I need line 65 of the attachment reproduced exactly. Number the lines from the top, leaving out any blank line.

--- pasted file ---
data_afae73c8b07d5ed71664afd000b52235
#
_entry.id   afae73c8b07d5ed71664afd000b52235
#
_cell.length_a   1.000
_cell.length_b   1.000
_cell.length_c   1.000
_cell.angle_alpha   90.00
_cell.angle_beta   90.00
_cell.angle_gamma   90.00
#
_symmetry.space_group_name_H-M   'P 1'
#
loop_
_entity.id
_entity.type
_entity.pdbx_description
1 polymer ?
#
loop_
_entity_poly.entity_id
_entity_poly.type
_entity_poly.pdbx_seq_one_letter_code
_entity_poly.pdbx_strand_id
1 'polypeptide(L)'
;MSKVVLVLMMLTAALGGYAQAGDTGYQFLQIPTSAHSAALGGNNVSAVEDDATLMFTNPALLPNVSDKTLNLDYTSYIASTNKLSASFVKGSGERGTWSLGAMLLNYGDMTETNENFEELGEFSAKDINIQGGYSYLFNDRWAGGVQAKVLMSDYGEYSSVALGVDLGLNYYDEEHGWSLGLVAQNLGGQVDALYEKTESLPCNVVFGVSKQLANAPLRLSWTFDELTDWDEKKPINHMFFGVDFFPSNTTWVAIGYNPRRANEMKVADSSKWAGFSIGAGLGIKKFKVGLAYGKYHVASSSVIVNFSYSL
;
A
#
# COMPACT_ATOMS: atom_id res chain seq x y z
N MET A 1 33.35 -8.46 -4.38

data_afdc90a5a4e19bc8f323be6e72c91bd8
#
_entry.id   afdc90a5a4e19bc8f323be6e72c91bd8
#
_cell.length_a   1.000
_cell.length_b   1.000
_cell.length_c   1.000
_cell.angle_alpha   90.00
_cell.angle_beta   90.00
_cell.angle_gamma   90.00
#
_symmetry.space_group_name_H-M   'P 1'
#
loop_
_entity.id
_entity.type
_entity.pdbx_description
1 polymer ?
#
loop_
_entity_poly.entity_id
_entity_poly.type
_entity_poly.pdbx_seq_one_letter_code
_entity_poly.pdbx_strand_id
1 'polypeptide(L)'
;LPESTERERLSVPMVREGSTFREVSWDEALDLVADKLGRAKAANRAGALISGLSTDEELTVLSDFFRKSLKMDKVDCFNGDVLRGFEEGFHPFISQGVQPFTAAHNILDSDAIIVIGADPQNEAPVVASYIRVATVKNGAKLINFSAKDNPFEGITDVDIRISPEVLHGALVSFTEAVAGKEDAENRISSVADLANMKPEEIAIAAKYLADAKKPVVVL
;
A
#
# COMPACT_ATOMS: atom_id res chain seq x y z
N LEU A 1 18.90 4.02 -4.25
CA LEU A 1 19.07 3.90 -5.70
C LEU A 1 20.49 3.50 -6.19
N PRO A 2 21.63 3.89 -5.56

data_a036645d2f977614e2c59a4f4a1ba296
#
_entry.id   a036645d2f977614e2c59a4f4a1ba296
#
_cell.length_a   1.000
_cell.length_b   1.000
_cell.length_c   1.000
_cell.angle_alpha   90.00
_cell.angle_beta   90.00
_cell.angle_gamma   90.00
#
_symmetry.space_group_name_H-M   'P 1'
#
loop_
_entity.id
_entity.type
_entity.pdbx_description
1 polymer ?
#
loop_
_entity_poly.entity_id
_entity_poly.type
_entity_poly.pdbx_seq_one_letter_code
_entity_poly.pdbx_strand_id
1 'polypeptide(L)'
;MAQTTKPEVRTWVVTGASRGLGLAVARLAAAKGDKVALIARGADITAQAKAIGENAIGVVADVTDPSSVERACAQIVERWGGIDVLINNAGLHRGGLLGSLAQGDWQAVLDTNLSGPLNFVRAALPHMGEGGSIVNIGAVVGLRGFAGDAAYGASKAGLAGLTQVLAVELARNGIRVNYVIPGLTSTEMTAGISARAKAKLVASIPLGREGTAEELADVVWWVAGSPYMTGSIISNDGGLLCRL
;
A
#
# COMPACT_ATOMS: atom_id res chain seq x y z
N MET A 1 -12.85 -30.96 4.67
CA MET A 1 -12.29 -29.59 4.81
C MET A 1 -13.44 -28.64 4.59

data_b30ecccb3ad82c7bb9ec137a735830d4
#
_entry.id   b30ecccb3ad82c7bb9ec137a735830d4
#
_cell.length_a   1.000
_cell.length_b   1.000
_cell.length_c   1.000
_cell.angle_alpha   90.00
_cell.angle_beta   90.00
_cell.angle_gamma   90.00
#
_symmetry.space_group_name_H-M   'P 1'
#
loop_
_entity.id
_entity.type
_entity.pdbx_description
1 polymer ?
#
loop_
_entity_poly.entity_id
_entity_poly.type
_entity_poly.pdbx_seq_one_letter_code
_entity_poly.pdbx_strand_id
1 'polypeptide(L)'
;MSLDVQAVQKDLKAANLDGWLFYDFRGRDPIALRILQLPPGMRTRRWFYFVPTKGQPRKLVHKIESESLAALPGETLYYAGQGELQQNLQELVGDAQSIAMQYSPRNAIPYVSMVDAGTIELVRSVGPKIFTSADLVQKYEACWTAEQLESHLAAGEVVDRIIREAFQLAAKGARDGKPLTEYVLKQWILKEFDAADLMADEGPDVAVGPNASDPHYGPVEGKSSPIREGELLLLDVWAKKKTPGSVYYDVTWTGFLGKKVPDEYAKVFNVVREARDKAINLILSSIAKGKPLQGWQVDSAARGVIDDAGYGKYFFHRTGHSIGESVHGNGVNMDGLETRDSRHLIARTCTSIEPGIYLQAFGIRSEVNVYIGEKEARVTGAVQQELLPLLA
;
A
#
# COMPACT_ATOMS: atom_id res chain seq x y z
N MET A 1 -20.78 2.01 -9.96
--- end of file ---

N PRO A 2 21.63 3.89 -5.56